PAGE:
Former judge Rahila addresses the crowd at the International Women’s Day celebration March 8 in Pajshir province’s Bazarak district.
BAGRAM AIRFIELD, Afghanistan (March 12, 2009) – More than 100 Afghan women and girls celebrated their accomplishments and culture during an International Women’s Day celebration March 8 in the Bazarak district of Afghanistan’s Panjshir province.
The event, organized by the Panjshir director of women’s affairs, featured a series of speakers who highlighted economic, political and social challenges, as well as accomplishments of the valley’s women.
“Panjshir has very smart women,” Deputy Gov. Abdul Kabiri said. “They are working beside the men for the development of society. With education, we can have doctors and teachers. … Our society needs everything.”
One of the most popular presenters, a former Afghan judge named Rahila, was recognized as “Panjshir’s Woman of the Year.”
Rahila spoke about the Afghan education system during her speech. “We tend to pay more attention to boys, valuing them more than the girls, who are often uneducated,” she said. “Women are half of the society. They can participate in whatever they want.”
The judge acknowledged that during the majority of her 17-year career, men were displeased with her role. “Don’t be discouraged,” she said. “One day your daughters can be like me.”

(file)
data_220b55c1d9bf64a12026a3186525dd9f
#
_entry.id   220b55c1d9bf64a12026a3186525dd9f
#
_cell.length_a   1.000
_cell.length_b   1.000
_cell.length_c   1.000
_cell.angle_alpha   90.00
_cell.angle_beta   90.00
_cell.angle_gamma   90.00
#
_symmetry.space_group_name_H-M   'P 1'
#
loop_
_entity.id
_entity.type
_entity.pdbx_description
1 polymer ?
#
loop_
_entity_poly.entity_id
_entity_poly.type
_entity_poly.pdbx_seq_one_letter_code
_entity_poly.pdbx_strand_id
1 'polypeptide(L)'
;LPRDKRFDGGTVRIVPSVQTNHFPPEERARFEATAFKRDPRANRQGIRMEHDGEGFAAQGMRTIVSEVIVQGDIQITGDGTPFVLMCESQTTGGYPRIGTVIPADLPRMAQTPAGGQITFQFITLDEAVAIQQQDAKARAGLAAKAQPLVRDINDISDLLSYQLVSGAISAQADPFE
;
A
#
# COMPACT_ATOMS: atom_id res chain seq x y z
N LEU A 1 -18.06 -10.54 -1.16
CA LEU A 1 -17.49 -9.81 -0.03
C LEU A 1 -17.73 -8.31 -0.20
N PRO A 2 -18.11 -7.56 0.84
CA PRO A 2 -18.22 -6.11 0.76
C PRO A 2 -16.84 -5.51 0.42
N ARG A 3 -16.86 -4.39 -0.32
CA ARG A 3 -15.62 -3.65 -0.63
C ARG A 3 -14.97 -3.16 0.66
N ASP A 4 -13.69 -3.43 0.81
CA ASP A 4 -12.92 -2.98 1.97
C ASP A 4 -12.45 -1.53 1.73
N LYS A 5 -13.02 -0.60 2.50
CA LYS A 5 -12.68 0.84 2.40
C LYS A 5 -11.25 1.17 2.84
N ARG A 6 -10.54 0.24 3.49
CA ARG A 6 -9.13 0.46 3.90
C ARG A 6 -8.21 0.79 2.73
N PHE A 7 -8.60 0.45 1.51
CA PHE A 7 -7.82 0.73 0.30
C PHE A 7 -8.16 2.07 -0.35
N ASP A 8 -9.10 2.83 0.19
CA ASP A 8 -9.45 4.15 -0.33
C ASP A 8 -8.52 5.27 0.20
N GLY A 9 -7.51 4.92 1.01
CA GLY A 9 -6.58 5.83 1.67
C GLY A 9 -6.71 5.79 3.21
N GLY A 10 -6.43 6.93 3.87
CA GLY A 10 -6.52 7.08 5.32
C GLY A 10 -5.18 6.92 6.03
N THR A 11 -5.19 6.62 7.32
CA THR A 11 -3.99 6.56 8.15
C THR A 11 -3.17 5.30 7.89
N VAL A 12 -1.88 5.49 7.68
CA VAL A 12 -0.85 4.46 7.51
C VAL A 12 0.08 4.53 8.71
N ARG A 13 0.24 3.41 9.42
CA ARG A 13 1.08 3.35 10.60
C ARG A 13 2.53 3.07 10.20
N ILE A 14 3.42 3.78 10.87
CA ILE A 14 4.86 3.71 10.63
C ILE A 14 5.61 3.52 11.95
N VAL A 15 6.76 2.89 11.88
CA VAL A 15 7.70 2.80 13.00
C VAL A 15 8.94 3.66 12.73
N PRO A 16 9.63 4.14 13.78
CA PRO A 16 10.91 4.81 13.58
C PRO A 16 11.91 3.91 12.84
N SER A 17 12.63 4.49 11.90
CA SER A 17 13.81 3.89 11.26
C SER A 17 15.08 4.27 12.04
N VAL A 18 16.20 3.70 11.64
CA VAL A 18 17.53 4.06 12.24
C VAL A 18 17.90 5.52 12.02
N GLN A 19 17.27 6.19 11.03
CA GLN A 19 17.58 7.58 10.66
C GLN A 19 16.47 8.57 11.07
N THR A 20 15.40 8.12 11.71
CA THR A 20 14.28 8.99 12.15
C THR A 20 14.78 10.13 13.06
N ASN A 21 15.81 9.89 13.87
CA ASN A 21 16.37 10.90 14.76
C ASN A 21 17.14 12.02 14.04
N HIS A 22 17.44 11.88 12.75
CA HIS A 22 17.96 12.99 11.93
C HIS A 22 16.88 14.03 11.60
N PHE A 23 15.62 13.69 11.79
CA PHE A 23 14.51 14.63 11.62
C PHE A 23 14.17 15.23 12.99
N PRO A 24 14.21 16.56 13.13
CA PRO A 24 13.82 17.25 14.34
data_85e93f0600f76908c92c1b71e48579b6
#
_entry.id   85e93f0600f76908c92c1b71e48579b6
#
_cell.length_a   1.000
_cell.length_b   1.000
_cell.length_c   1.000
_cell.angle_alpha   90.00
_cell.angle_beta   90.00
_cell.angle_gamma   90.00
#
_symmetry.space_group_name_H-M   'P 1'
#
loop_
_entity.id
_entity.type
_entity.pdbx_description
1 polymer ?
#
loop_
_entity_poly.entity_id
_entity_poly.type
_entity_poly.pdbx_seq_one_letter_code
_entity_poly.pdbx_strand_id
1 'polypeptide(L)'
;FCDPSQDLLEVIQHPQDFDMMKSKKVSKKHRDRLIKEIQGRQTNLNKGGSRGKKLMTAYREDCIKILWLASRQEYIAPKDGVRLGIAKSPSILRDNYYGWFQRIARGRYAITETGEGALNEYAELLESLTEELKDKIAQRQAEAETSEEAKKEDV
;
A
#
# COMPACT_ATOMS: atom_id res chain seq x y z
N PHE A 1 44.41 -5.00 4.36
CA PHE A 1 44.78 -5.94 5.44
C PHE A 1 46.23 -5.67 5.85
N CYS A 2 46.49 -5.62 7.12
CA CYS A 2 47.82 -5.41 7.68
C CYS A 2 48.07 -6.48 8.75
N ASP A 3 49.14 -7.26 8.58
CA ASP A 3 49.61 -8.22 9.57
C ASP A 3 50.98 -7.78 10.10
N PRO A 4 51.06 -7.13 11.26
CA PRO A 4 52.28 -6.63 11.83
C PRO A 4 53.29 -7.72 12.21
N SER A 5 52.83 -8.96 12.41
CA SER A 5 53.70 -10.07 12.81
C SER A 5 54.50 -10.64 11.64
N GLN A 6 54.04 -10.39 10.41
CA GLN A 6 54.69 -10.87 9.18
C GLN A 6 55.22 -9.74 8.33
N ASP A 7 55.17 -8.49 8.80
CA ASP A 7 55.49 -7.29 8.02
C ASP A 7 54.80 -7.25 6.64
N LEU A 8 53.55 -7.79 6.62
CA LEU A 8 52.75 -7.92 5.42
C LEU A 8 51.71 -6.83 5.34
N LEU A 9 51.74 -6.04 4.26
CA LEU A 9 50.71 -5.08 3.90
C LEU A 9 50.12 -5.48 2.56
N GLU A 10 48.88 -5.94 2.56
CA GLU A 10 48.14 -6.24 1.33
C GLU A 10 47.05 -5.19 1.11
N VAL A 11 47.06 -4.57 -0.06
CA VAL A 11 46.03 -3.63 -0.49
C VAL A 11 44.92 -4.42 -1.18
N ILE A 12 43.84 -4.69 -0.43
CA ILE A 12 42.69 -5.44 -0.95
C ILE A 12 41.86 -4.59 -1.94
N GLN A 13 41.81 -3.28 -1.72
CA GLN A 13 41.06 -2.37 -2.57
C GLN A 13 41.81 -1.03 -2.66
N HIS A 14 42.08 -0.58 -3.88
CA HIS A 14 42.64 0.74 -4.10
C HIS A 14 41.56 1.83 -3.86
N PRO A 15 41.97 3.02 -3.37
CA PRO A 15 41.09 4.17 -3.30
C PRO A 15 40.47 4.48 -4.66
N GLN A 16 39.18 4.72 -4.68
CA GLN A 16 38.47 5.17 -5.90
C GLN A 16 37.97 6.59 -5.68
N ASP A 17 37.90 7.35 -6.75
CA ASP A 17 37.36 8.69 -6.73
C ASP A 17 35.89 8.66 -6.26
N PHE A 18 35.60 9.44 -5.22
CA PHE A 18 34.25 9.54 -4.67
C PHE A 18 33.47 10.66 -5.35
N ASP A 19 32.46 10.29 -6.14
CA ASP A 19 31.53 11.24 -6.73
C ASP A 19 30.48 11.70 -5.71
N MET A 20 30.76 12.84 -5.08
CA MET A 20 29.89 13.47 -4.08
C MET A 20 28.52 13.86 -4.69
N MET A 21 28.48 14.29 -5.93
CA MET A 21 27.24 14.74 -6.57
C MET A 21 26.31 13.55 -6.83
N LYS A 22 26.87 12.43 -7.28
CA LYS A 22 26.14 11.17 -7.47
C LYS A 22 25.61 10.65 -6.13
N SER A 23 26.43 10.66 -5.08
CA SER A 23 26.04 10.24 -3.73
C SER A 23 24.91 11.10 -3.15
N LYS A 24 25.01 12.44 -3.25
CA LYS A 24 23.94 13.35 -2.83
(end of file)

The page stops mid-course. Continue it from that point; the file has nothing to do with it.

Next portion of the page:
Air Force Tech. Sgt. Dawn Allison-Hess, intelligence noncommissioned officer for the Panjshir Provincial Reconstruction Team and representative of the PRT’s women’s affairs section, shared a similarity between Afghan and American women.
“The reason I can stand before you as a woman serving in the U.S. military is because of the hard work, sacrifice and dedication of countless women who came before me,” said Allison-Hess, who’s deployed from Goodfellow Air Force Base, Texas. “I am grateful for their dedication, as I know your daughters and granddaughters will be grateful to you for selflessly striving to secure their futures.”
Following the speeches, the women and girls feasted on a traditional Afghan lunch of pilau, a rice dish made with raisins and carrots.
“This was an opportunity of a lifetime to meet with the women who influence the lives of Panjshir,” said Air Force Maj. Valerie Trump, the PRT’s nurse practitioner, who is deployed from Nellis Air Force Base, Nev.
“The female judge and the doctors impressed me the most because of their hearts and their powerful minds,” she said. “It was a proud day for me to be a part of their celebration. I believe the Panjshir women are the key to affecting change in their families and, ultimately, this will improve the quality of life here.”